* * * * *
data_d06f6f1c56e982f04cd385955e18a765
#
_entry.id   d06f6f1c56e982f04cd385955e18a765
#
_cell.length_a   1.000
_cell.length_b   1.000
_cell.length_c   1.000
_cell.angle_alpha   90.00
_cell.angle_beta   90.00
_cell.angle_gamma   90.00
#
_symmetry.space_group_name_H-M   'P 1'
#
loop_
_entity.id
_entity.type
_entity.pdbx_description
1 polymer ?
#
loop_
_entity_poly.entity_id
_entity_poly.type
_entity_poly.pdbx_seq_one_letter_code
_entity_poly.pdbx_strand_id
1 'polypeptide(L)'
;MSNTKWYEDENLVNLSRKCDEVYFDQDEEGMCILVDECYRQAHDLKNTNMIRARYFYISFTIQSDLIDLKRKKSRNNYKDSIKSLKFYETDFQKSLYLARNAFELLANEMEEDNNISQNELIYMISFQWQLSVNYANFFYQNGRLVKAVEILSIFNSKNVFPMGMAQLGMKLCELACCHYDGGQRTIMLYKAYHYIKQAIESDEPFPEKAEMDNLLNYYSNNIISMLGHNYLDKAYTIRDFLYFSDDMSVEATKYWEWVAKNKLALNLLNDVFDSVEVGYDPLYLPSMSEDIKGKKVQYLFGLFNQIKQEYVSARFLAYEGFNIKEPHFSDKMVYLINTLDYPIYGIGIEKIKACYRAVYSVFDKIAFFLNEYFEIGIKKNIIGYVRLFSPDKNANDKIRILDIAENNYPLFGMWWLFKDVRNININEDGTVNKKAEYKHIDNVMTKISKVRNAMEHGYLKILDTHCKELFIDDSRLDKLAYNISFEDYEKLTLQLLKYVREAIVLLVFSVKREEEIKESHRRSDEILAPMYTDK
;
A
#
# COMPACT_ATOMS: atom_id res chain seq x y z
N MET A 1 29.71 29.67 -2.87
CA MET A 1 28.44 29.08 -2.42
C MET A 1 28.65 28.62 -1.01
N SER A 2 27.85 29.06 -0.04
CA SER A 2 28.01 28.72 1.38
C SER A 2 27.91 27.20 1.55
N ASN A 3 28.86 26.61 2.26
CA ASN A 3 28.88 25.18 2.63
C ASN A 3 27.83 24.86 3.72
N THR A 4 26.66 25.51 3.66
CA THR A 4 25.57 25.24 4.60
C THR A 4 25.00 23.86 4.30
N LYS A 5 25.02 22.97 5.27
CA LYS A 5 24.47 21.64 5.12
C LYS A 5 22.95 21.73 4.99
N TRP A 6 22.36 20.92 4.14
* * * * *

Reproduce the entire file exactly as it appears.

data_d06f6f1c56e982f04cd385955e18a765
#
_entry.id   d06f6f1c56e982f04cd385955e18a765
#
_cell.length_a   1.000
_cell.length_b   1.000
_cell.length_c   1.000
_cell.angle_alpha   90.00
_cell.angle_beta   90.00
_cell.angle_gamma   90.00
#
_symmetry.space_group_name_H-M   'P 1'
#
loop_
_entity.id
_entity.type
_entity.pdbx_description
1 polymer ?
#
loop_
_entity_poly.entity_id
_entity_poly.type
_entity_poly.pdbx_seq_one_letter_code
_entity_poly.pdbx_strand_id
1 'polypeptide(L)'
;MSNTKWYEDENLVNLSRKCDEVYFDQDEEGMCILVDECYRQAHDLKNTNMIRARYFYISFTIQSDLIDLKRKKSRNNYKDSIKSLKFYETDFQKSLYLARNAFELLANEMEEDNNISQNELIYMISFQWQLSVNYANFFYQNGRLVKAVEILSIFNSKNVFPMGMAQLGMKLCELACCHYDGGQRTIMLYKAYHYIKQAIESDEPFPEKAEMDNLLNYYSNNIISMLGHNYLDKAYTIRDFLYFSDDMSVEATKYWEWVAKNKLALNLLNDVFDSVEVGYDPLYLPSMSEDIKGKKVQYLFGLFNQIKQEYVSARFLAYEGFNIKEPHFSDKMVYLINTLDYPIYGIGIEKIKACYRAVYSVFDKIAFFLNEYFEIGIKKNIIGYVRLFSPDKNANDKIRILDIAENNYPLFGMWWLFKDVRNININEDGTVNKKAEYKHIDNVMTKISKVRNAMEHGYLKILDTHCKELFIDDSRLDKLAYNISFEDYEKLTLQLLKYVREAIVLLVFSVKREEEIKESHRRSDEILAPMYTDK
;
A
#
# COMPACT_ATOMS: atom_id res chain seq x y z
N MET A 1 29.71 29.67 -2.87
CA MET A 1 28.44 29.08 -2.42
C MET A 1 28.65 28.62 -1.01
N SER A 2 27.85 29.06 -0.04
CA SER A 2 28.01 28.72 1.38
C SER A 2 27.91 27.20 1.55
N ASN A 3 28.86 26.61 2.26
CA ASN A 3 28.88 25.18 2.63
C ASN A 3 27.83 24.86 3.72
N THR A 4 26.66 25.51 3.66
CA THR A 4 25.57 25.24 4.60
C THR A 4 25.00 23.86 4.30
N LYS A 5 25.02 22.97 5.27
CA LYS A 5 24.47 21.64 5.12
C LYS A 5 22.95 21.73 4.99
N TRP A 6 22.36 20.92 4.14